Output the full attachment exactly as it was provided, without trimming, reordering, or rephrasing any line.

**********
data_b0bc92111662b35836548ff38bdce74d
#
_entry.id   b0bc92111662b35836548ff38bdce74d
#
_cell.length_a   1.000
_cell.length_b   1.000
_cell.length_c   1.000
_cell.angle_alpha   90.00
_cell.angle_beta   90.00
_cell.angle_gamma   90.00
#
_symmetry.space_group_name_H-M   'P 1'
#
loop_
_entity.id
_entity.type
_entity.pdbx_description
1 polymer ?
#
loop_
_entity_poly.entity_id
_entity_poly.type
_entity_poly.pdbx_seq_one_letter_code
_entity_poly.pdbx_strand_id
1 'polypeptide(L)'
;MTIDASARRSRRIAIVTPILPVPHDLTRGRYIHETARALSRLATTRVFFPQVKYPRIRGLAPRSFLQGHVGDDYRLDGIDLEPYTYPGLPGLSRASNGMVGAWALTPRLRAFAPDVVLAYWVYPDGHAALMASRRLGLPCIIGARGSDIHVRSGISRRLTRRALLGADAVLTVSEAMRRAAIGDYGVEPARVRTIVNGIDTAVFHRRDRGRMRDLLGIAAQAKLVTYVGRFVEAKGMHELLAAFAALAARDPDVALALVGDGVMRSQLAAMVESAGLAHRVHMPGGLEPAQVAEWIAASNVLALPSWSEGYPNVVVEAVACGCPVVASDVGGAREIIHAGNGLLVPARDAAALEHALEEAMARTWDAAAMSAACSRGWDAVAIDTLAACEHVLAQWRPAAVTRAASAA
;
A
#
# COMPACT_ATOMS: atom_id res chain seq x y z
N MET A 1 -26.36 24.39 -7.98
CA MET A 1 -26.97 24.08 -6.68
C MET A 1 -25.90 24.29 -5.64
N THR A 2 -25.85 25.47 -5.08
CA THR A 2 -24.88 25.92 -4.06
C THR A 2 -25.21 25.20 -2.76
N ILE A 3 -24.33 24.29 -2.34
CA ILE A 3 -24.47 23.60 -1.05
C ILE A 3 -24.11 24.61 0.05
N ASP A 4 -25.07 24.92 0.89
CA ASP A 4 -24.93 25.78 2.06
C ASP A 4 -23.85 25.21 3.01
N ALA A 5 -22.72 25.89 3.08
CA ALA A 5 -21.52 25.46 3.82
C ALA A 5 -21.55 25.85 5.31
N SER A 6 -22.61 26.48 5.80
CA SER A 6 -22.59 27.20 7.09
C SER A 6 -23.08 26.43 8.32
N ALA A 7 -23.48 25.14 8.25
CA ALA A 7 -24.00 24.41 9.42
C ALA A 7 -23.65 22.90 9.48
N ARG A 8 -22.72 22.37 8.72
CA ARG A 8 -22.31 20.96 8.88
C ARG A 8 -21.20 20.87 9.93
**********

data_b0bc92111662b35836548ff38bdce74d
#
_entry.id   b0bc92111662b35836548ff38bdce74d
#
_cell.length_a   1.000
_cell.length_b   1.000
_cell.length_c   1.000
_cell.angle_alpha   90.00
_cell.angle_beta   90.00
_cell.angle_gamma   90.00
#
_symmetry.space_group_name_H-M   'P 1'
#
loop_
_entity.id
_entity.type
_entity.pdbx_description
1 polymer ?
#
loop_
_entity_poly.entity_id
_entity_poly.type
_entity_poly.pdbx_seq_one_letter_code
_entity_poly.pdbx_strand_id
1 'polypeptide(L)'
;MTIDASARRSRRIAIVTPILPVPHDLTRGRYIHETARALSRLATTRVFFPQVKYPRIRGLAPRSFLQGHVGDDYRLDGIDLEPYTYPGLPGLSRASNGMVGAWALTPRLRAFAPDVVLAYWVYPDGHAALMASRRLGLPCIIGARGSDIHVRSGISRRLTRRALLGADAVLTVSEAMRRAAIGDYGVEPARVRTIVNGIDTAVFHRRDRGRMRDLLGIAAQAKLVTYVGRFVEAKGMHELLAAFAALAARDPDVALALVGDGVMRSQLAAMVESAGLAHRVHMPGGLEPAQVAEWIAASNVLALPSWSEGYPNVVVEAVACGCPVVASDVGGAREIIHAGNGLLVPARDAAALEHALEEAMARTWDAAAMSAACSRGWDAVAIDTLAACEHVLAQWRPAAVTRAASAA
;
A
#
# COMPACT_ATOMS: atom_id res chain seq x y z
N MET A 1 -26.36 24.39 -7.98
CA MET A 1 -26.97 24.08 -6.68
C MET A 1 -25.90 24.29 -5.64
N THR A 2 -25.85 25.47 -5.08
CA THR A 2 -24.88 25.92 -4.06
C THR A 2 -25.21 25.20 -2.76
N ILE A 3 -24.33 24.29 -2.34
CA ILE A 3 -24.47 23.60 -1.05
C ILE A 3 -24.11 24.61 0.05
N ASP A 4 -25.07 24.92 0.89
CA ASP A 4 -24.93 25.78 2.06
C ASP A 4 -23.85 25.21 3.01
N ALA A 5 -22.72 25.89 3.08
CA ALA A 5 -21.52 25.46 3.82
C ALA A 5 -21.55 25.85 5.31
N SER A 6 -22.61 26.48 5.80
CA SER A 6 -22.59 27.20 7.09
C SER A 6 -23.08 26.43 8.32
N ALA A 7 -23.48 25.14 8.25
CA ALA A 7 -24.00 24.41 9.42
C ALA A 7 -23.65 22.90 9.48
N ARG A 8 -22.72 22.37 8.72
CA ARG A 8 -22.31 20.96 8.88
C ARG A 8 -21.20 20.87 9.93